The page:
I have an action item from the W3C TAG to expand my strawman writeup on our Site Data issue. I’ve written about this problem before: There’s No Such Thing as a Web Site. I’m going to do it here because this is a better writing environment and because I think the issue is of general interest (if by “general interest” we mean to heavy Web geeks).

Introduction · A Web Site is a Web Resource, identified by URI, which is a collection of other Web Resources, each identified by URI.

The two chief objectives to be met by Web Sites are:

  1. A location of the publisher’s choice for the storage of site metadata, including for example robot control information, graphical icons, and privacy policies.

  2. Providing a logical grouping mechanism for web pages, for the support of search and content management applications.

Web Site Membership · When a resource is included in the collection of resources that constitute a Site, we say the resource is a member of the Site. A resource may be a member of any number of Sites: zero, one, or many.

A representation of a resource may include assertions of membership in one or more Sites. A representation of a Site may include the assertion that one or more resources are members of that Site. Clearly, inconsistencies and disagreements can arise; software is free to establish its own policies for dealing with them.

Resource Representations and Site Membership · A resource representation can assert Site membership in either its metadata or data. For example, a header could be added to the HTTP protocol, Website:, which specifies a URI and asserts the resource’s membership in that Site. A representation could include multiple Website: headers.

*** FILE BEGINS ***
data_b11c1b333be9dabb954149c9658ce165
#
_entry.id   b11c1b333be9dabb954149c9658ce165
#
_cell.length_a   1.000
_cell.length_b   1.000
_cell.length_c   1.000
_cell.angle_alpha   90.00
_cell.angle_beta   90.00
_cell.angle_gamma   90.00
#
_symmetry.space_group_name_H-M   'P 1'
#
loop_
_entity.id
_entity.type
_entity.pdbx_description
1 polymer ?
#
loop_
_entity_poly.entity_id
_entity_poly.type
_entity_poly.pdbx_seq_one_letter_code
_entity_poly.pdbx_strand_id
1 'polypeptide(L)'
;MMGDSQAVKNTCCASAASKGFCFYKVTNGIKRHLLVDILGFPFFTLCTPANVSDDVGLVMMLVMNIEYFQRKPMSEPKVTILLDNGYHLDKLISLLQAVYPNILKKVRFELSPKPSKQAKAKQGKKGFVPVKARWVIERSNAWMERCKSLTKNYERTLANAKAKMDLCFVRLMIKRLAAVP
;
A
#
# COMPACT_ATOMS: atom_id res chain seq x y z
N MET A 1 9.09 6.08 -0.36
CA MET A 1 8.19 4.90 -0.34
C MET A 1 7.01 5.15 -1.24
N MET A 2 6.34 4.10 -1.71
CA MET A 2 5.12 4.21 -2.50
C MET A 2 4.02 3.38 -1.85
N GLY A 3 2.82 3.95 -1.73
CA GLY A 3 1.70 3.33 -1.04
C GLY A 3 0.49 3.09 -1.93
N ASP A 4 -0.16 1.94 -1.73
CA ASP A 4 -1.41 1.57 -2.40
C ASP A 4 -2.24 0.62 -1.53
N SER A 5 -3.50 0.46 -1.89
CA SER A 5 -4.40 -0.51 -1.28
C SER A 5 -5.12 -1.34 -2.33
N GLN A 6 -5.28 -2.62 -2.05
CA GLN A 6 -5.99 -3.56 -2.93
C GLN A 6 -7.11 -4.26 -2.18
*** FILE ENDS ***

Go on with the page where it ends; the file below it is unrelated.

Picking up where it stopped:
Designers of any language used in resource representations could include a method for a representation to assert membership in a site. For example, a new value of the rel attribute of XHTML’s link attribute could serve this purpose.

Site Representations · For the notion of a Site to be useful, it would be necessary to establish an expectation that it would provide representations in a predictable and useful data format. This format should meet the following goals:

  1. It should be human-readable.

  2. It should contain assertions that individual resources are members of the site.

  3. It should contain assertions that groups of resources identified by URI prefix are members of the site.

  4. It should contain the identification of per-site metadata, probably identified by “Nature” and “Purpose” in the style of RDDL.

author · Dad
colophon · rights
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January 08, 2004
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